State Powers

The states are powerful enough to stand up to the federal government when it violates citizens’ rights. Learn how we can better leverage the power of states.

<p>The states are powerful enough to stand up to the federal government when it violates citizens’ rights. Learn how we can better leverage the power of states.</p>

Promises of reduced spending swept dozens of self-proclaimed conservatives into power during the 2010 congressional elections. What did they do? They gave President Obama the power to lift the federal debt limit, twice failed to move a Balanced Budget Amendment proposal out of the House and promised spending cuts that look increasingly illusory.

PHOENIX — Clint Bolick looks like any other high-powered lawyer, for the most part. But glance down at his index finger, which sports a scorpion tattoo, for first-hand evidence of his unconventional streak. 

PHOENIX — Politicians on both sides of the aisle are raising alarms about the unelected board that President Barack Obama has chosen to drastically reduce Medicare spending. Established by the federal health care law and highlighted in President Obama's April 13 speech on the deficit, the Independent Payment Advisory Board (IPAB) is a 15-member, presidentially appointed panel that will be free to set Medicare policy and health care payment rates with no meaningful congressional oversight and without the possibility of judicial review.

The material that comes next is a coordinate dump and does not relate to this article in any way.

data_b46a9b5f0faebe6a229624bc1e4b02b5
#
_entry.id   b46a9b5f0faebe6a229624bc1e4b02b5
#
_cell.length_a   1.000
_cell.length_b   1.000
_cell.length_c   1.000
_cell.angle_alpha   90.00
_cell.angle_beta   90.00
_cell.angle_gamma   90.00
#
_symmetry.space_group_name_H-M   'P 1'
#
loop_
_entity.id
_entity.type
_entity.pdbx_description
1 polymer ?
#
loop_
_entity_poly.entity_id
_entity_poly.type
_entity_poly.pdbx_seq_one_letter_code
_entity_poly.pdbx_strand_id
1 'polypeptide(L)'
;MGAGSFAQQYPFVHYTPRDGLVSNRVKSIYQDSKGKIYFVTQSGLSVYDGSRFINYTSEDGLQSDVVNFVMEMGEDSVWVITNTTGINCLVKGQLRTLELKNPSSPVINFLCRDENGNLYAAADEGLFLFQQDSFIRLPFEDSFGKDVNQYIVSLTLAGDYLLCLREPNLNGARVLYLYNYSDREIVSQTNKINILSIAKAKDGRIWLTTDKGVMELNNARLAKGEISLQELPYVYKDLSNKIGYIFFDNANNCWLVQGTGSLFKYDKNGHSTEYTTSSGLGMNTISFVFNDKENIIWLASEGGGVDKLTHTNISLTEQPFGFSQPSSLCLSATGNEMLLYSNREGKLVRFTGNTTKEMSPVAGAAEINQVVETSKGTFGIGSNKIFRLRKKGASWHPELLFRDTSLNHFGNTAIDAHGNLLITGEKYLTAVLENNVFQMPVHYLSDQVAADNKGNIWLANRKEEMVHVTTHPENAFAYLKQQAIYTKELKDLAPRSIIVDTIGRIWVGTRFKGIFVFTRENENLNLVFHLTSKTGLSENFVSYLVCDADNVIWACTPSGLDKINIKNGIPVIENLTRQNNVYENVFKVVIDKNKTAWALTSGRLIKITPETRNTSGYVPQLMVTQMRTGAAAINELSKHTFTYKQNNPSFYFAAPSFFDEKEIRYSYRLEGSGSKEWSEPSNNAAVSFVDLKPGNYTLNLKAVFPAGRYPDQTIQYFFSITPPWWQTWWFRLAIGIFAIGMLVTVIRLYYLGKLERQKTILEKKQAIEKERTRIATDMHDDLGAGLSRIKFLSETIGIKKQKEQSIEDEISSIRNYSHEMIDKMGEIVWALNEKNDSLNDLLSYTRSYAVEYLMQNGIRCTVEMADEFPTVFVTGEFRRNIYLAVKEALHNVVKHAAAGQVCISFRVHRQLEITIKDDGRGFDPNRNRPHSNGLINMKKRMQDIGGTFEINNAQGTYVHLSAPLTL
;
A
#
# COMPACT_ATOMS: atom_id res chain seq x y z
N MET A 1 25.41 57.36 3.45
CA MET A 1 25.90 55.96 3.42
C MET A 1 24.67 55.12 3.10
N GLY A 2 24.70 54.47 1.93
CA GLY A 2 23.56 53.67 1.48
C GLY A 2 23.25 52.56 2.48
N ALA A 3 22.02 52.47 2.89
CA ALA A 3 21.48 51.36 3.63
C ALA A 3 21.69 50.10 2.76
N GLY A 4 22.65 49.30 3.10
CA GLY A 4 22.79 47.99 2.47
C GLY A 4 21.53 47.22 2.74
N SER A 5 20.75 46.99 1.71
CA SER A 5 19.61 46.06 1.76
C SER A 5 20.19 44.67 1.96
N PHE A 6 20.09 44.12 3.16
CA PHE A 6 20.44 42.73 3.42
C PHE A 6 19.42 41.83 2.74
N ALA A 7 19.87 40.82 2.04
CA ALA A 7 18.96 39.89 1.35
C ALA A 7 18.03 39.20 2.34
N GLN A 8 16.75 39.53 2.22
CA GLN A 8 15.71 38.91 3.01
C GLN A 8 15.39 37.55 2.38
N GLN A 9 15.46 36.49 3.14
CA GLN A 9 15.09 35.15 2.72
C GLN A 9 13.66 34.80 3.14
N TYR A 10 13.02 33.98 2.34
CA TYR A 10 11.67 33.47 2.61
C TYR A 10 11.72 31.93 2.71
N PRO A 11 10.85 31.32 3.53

Since 2001, the federal tax code allowed business owners to write off more of the investment they make in their company each year and, today, businesses can write off 100 percent of the capital investments they made this year. But if Congress and the President don’t act, that tax cut will end in January 2012. State policymakers, on the other hand, could offer a little certainty in their state income tax code by allowing businesses to immediately write-off on their taxes the full value of their new capital investments.

On November 10, 2011, Wisconsin Gov. Scott Walker keynoted the Goldwater Institute Annual Dinner.

The federal health care law gives states an option: Either establish insurance exchanges by January 1, 2014, or the Secretary of Health and Human Services will establish one for them. An “exchange” is essentially a bureaucracy where federally-mandated and regulated health insurance may be bought and sold. Amazingly, some states that otherwise oppose the federal health care law, including some who have joined the Florida lawsuit that is on its way to the U.S. Supreme Court, are choosing to implement these exchanges.

Plaintiff Seven-Sky and others mounted a facial challenge to the Patient Protection and Affordable Care Act of 2010, which requires that every American buy health insurance or pay a tax penalty. The United States District Court for the District of Columbia granted the government’s motion to dismiss.  After determining that the plaintiffs had standing and that their claims were ripe, the court concluded that the individual mandate was a valid exercise of congressional authority under the Commerce Clause.

What if the solution to Washington… wasn’t in Washington? The 50 states could be America’s secret weapon against an ever-expanding federal government. States can amend the constitution to demand fiscal responsibility in Washington, can request that federal regulation comply with local ordinances, and can form interstate compacts to better protect constitutional rights. The Goldwater Institute is providing a roadmap for states to reassert their power under the Tenth Amendment.

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